Animals Used in Films and TV Shows:
Issues and Regulations

January 13, 2022Zihao Yu


Animal actors used in films and TV shows are one type of animals used in entertainment. Compared with animals in zoos, aquariums, circuses, the welfare of the animal actors is not well protected by laws. These animal actors receive less care behind the scene. This article discusses the details of animals used in films and TV shows.

Welfare Issues

Animals used in films and TV shows usually suffer from cruel training and treatment without proper care for their health and animal welfare. They are treated as tools in the film industry from the beginning of their lives until they are retired or abandoned. To reduce the cost, the moviemakers usually take a shorter time and cruel training to make the animals achieve certain tasks. Many animals die or are injured during the process of filming if there is no veterinary care or assistance on site. When the animals are off-screen, their living condition is not protected properly. The animals are got in many ways. Some wildlife animals are captured from the wild or zoos and aquariums. Others are bought from commercial breeders or private companies.

Animals Abused in Films

In November 2021, one team of the Chinese drama Marvellous Women was accused of killing a cat for a scene. In that scene, the cat was seen falling off the table and licking blood from its mouth after being “poisoned”. The audience of the show thought it was too realistic to be faked and that the team couldn't teach the cat to act that way unless the cat was dying. Many netizens then went online to ask questions and demand an explanation from the team. The crew responded that they had used fake blood and that they tied a wire to the cat’s leg and then showed a video of visiting the cat owner, but these did not convince the netizens. An anonymous netizen claimed that the crew used electric shocks to stimulate those reflexes and buried the cat on the same day.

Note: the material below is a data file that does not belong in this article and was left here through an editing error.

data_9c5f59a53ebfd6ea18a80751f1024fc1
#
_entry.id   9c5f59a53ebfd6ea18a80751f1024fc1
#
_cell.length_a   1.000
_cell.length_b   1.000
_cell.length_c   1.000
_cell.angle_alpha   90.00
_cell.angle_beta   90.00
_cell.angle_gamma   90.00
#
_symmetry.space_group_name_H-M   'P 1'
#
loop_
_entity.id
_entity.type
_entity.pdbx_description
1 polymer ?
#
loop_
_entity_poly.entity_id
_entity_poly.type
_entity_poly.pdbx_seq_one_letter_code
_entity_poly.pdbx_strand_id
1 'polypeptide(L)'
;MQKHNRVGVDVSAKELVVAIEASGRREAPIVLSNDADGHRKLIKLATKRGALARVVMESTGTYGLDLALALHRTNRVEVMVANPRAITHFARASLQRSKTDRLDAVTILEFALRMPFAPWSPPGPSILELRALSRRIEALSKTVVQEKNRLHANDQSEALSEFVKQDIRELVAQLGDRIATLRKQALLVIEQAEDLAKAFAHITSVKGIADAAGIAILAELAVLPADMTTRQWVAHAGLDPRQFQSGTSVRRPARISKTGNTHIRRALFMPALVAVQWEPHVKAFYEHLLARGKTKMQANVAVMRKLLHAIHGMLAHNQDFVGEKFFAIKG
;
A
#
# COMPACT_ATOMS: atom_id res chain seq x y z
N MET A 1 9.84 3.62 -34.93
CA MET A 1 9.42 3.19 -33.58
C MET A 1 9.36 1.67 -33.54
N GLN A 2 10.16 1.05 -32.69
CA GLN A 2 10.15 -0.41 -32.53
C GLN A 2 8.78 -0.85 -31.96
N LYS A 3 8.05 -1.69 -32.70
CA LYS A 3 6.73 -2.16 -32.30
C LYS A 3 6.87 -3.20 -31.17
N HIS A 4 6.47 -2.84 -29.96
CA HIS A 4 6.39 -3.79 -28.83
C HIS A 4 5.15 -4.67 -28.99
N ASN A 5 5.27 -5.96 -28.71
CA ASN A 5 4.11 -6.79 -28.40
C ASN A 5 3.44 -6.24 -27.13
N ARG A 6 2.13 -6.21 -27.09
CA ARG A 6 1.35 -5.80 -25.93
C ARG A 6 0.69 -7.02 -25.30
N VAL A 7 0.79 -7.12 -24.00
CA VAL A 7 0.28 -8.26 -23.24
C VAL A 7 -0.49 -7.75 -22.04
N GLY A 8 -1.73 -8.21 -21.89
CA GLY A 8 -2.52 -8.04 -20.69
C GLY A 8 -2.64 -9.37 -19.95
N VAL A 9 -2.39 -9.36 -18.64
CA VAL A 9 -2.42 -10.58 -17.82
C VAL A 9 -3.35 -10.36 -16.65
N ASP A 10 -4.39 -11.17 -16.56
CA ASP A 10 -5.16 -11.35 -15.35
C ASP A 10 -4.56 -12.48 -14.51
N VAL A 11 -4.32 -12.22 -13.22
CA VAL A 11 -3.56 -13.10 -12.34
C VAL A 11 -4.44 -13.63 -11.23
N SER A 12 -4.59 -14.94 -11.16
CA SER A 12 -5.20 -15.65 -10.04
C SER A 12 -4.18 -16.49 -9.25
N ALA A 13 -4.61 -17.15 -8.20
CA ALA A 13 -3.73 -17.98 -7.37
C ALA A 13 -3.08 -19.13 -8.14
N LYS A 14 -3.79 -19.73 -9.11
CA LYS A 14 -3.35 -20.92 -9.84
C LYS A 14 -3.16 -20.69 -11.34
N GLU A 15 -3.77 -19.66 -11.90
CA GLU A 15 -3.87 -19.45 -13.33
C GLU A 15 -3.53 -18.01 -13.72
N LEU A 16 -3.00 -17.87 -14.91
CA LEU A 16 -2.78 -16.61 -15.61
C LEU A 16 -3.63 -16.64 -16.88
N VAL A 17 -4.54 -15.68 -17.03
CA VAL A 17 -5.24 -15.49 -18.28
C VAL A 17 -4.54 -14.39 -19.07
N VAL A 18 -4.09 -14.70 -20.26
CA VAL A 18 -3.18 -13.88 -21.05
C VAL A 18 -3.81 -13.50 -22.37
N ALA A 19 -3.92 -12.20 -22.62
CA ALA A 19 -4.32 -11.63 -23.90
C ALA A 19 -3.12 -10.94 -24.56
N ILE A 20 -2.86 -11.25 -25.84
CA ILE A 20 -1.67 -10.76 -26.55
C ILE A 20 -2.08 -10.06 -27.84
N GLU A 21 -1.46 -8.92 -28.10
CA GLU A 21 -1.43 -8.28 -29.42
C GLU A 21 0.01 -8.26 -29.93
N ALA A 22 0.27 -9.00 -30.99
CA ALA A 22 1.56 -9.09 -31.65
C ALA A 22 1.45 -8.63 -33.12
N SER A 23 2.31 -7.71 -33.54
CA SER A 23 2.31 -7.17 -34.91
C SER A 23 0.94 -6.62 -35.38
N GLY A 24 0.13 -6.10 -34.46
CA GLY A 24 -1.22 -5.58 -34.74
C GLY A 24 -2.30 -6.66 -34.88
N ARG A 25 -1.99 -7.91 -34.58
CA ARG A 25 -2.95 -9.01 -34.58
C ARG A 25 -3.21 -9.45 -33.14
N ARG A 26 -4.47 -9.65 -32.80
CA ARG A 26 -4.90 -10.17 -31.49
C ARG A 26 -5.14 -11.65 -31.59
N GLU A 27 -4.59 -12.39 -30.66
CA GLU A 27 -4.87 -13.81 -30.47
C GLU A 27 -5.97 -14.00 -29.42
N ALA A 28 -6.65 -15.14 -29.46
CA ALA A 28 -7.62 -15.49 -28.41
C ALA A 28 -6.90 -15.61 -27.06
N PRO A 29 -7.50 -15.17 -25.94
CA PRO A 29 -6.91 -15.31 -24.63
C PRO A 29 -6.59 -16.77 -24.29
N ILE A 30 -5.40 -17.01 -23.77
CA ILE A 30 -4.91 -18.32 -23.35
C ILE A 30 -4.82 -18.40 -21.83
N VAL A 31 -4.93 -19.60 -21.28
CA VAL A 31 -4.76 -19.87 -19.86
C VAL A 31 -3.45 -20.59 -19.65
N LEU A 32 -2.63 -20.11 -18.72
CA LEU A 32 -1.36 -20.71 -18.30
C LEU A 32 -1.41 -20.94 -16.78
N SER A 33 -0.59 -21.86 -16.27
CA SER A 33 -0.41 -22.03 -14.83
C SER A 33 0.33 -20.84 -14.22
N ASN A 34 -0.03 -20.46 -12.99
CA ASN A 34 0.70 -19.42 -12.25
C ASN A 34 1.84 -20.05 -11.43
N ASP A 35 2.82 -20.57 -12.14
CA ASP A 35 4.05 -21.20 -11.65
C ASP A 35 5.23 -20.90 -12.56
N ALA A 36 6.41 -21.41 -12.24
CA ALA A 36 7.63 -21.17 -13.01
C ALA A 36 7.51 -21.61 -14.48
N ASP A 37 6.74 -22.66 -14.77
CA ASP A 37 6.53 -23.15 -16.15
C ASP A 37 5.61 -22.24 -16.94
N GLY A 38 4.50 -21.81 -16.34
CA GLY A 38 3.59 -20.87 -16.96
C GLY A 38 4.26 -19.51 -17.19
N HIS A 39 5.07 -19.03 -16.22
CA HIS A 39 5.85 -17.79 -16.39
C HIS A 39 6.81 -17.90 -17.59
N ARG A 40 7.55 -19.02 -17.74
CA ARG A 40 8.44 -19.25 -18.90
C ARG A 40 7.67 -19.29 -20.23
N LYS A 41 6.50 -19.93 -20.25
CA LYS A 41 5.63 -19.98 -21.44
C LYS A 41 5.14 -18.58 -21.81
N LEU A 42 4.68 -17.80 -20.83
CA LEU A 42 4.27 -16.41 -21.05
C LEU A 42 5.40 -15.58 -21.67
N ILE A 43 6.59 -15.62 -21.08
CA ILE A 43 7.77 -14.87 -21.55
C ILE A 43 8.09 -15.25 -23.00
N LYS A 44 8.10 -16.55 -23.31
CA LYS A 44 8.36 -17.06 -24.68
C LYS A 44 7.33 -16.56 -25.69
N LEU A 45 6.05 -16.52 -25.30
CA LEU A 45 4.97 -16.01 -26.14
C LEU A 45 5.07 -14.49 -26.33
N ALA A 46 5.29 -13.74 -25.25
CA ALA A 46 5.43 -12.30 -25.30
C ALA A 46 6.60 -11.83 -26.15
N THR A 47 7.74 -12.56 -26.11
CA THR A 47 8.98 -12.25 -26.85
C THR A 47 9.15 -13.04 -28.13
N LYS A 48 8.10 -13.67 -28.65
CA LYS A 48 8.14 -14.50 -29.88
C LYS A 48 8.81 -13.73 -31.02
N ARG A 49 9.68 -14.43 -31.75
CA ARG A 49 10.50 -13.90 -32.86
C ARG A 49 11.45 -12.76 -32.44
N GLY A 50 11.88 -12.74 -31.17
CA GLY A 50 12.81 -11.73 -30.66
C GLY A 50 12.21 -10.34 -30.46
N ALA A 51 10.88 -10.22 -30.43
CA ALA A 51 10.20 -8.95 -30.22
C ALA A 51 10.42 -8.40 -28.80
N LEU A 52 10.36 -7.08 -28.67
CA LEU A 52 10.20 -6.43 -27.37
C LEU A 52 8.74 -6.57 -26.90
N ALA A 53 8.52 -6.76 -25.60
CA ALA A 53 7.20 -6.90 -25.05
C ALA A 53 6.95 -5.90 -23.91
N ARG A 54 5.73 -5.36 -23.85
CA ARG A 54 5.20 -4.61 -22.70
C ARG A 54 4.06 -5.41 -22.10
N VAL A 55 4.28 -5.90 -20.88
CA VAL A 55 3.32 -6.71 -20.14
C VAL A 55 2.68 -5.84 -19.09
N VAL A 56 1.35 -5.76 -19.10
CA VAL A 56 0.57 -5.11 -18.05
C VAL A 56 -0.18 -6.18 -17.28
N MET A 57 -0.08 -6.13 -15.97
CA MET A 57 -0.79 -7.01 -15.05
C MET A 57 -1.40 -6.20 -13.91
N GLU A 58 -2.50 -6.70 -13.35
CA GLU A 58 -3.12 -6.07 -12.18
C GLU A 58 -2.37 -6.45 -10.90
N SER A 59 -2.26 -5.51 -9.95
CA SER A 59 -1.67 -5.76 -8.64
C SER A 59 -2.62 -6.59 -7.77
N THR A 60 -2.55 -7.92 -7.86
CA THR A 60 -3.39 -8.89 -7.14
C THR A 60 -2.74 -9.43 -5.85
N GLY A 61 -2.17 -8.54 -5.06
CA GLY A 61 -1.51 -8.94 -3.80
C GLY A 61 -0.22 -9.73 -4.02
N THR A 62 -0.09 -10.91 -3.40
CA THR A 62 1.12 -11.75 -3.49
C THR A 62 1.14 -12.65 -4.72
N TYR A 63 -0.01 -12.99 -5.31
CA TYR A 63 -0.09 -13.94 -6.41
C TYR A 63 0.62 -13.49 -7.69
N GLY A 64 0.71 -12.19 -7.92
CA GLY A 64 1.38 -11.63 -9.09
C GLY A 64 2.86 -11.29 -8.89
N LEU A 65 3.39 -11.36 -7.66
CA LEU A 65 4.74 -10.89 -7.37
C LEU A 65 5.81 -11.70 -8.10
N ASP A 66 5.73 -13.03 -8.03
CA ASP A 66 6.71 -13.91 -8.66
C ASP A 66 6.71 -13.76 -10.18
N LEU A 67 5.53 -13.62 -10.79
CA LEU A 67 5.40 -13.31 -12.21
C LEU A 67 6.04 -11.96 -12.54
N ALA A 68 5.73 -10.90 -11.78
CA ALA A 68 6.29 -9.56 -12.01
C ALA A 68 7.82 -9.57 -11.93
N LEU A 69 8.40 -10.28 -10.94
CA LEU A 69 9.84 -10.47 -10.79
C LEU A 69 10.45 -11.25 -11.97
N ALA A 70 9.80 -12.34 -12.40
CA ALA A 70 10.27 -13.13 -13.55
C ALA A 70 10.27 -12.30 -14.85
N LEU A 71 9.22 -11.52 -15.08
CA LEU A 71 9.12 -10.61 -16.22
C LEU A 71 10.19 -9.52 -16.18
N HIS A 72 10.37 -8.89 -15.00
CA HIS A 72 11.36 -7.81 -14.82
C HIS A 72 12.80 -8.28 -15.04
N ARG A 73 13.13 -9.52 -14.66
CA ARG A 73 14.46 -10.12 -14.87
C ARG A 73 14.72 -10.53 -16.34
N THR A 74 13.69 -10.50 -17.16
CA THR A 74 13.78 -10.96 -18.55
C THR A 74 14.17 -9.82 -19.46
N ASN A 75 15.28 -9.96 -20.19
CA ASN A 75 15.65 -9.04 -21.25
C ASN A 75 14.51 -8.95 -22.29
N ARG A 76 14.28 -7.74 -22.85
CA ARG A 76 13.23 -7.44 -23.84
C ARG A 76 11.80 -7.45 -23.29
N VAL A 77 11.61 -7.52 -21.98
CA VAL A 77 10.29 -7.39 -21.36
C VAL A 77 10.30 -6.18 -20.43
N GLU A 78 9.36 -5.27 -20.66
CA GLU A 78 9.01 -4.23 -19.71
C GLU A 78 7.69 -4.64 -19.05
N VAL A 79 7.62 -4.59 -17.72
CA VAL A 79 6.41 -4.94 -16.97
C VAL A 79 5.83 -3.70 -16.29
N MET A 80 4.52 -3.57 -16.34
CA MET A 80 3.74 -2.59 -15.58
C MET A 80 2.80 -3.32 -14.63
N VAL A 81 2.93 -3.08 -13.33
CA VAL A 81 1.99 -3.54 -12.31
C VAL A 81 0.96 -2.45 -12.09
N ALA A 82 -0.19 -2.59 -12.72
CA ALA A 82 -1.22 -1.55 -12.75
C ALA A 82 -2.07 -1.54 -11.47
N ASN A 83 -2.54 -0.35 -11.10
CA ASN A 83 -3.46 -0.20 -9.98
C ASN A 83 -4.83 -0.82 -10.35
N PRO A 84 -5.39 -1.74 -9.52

In the past, there are popular films that faced allegations of abusing animals, such as "Stagecoach" (1939), "Ben-Hur" (1959), "Heaven's Gate" (1980), "First Blood" (1982), "The Adventures of Milo and Otis" (1986), "Pirates of the Caribbean: The Curse of the Black Pearl" (2003), "Flicka" (2006), "Speed Racer" (2008), "The Hobbit: An Unexpected Journey" (2012), "Life of Pi" (2012), and “A Dog's Purpose” (2017).

"Life of Pi" by GBPublic_PR is licensed under CC BY 2.0

“No Animals Were Harmed”® by American Humane Association

American Humane is an association founded in 1877, which committed to ensuring the safety, welfare, and well-being of animals. It “monitors animals in filmed media and holds the exclusive right to award its “No Animals Were Harmed”® end-credit certification to productions that meet its rigorous standard of care for animal actors.” 70 percent of known animal action in film and television productions are monitored by American Humane Association.

American Humane Association provides Guidelines for the Safe Use of Animals in Filmed Media. The document includes Basic Principles, General Guidelines, Veterinary Care Guidelines, and Guidelines for Production, Cast, and Crew, as well as the Species-Specific Guidelines. The Guidelines “prescribe a high standard of care that the film and television production industries have voluntarily agreed to provide to animal performers,” and the standard “is more comprehensive and more compassionate than any state’s anti-cruelty laws.” According to the definition, animal refers to “any sentient creature, including birds, fish, reptiles, and insects.” In the end, the Species-Specific Guidelines cover dogs, domestic cats, birds, fish, insects and arachnids, horses (equines) and livestock, exotic/captive wildlife, primates, reptiles, amphibians, and wildlife.